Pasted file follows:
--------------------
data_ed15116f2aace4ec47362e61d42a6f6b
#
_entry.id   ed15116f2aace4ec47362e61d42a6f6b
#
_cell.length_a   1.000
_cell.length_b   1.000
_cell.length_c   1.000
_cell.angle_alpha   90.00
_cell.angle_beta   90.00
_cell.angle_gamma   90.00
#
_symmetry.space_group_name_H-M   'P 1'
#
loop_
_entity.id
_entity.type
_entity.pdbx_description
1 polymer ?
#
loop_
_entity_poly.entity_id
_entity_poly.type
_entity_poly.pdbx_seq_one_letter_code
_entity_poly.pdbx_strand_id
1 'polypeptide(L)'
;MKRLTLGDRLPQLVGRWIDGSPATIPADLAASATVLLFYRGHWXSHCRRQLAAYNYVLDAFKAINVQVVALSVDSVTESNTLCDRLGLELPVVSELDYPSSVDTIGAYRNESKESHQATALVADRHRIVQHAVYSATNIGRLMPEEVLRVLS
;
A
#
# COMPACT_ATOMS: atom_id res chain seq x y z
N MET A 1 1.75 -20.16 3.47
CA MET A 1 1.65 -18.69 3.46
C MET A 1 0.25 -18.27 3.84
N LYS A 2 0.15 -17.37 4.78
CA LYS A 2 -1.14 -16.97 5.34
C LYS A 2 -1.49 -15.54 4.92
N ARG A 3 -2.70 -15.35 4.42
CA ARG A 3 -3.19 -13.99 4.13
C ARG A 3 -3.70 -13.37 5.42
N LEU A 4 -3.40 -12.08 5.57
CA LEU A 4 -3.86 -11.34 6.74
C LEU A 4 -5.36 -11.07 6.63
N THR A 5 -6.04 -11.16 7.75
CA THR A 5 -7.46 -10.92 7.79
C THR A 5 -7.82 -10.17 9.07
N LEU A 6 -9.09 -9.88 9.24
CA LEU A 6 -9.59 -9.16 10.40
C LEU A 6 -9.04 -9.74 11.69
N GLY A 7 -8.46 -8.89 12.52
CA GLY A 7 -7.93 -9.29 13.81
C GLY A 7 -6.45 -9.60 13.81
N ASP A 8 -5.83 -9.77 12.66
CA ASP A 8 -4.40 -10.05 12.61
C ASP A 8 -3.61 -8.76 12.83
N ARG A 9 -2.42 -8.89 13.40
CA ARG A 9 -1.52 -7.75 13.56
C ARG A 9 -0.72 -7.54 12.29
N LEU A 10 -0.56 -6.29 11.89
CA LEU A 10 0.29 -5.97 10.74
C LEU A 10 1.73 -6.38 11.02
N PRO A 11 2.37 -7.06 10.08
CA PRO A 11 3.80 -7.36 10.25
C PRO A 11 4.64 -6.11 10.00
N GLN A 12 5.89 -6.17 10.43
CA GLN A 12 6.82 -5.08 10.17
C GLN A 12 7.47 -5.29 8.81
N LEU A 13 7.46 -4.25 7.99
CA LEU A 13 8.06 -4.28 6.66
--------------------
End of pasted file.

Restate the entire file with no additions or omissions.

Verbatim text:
data_ed15116f2aace4ec47362e61d42a6f6b
#
_entry.id   ed15116f2aace4ec47362e61d42a6f6b
#
_cell.length_a   1.000
_cell.length_b   1.000
_cell.length_c   1.000
_cell.angle_alpha   90.00
_cell.angle_beta   90.00
_cell.angle_gamma   90.00
#
_symmetry.space_group_name_H-M   'P 1'
#
loop_
_entity.id
_entity.type
_entity.pdbx_description
1 polymer ?
#
loop_
_entity_poly.entity_id
_entity_poly.type
_entity_poly.pdbx_seq_one_letter_code
_entity_poly.pdbx_strand_id
1 'polypeptide(L)'
;MKRLTLGDRLPQLVGRWIDGSPATIPADLAASATVLLFYRGHWXSHCRRQLAAYNYVLDAFKAINVQVVALSVDSVTESNTLCDRLGLELPVVSELDYPSSVDTIGAYRNESKESHQATALVADRHRIVQHAVYSATNIGRLMPEEVLRVLS
;
A
#
# COMPACT_ATOMS: atom_id res chain seq x y z
N MET A 1 1.75 -20.16 3.47
CA MET A 1 1.65 -18.69 3.46
C MET A 1 0.25 -18.27 3.84
N LYS A 2 0.15 -17.37 4.78
CA LYS A 2 -1.14 -16.97 5.34
C LYS A 2 -1.49 -15.54 4.92
N ARG A 3 -2.70 -15.35 4.42
CA ARG A 3 -3.19 -13.99 4.13
C ARG A 3 -3.70 -13.37 5.42
N LEU A 4 -3.40 -12.08 5.57
CA LEU A 4 -3.86 -11.34 6.74
C LEU A 4 -5.36 -11.07 6.63
N THR A 5 -6.04 -11.16 7.75
CA THR A 5 -7.46 -10.92 7.79
C THR A 5 -7.82 -10.17 9.07
N LEU A 6 -9.09 -9.88 9.24
CA LEU A 6 -9.59 -9.16 10.40
C LEU A 6 -9.04 -9.74 11.69
N GLY A 7 -8.46 -8.89 12.52
CA GLY A 7 -7.93 -9.29 13.81
C GLY A 7 -6.45 -9.60 13.81
N ASP A 8 -5.83 -9.77 12.66
CA ASP A 8 -4.40 -10.05 12.61
C ASP A 8 -3.61 -8.76 12.83
N ARG A 9 -2.42 -8.89 13.40
CA ARG A 9 -1.52 -7.75 13.56
C ARG A 9 -0.72 -7.54 12.29
N LEU A 10 -0.56 -6.29 11.89
CA LEU A 10 0.29 -5.97 10.74
C LEU A 10 1.73 -6.38 11.02
N PRO A 11 2.37 -7.06 10.08
CA PRO A 11 3.80 -7.36 10.25
C PRO A 11 4.64 -6.11 10.00
N GLN A 12 5.89 -6.17 10.43
CA GLN A 12 6.82 -5.08 10.17
C GLN A 12 7.47 -5.29 8.81
N LEU A 13 7.46 -4.25 7.99
CA LEU A 13 8.06 -4.28 6.66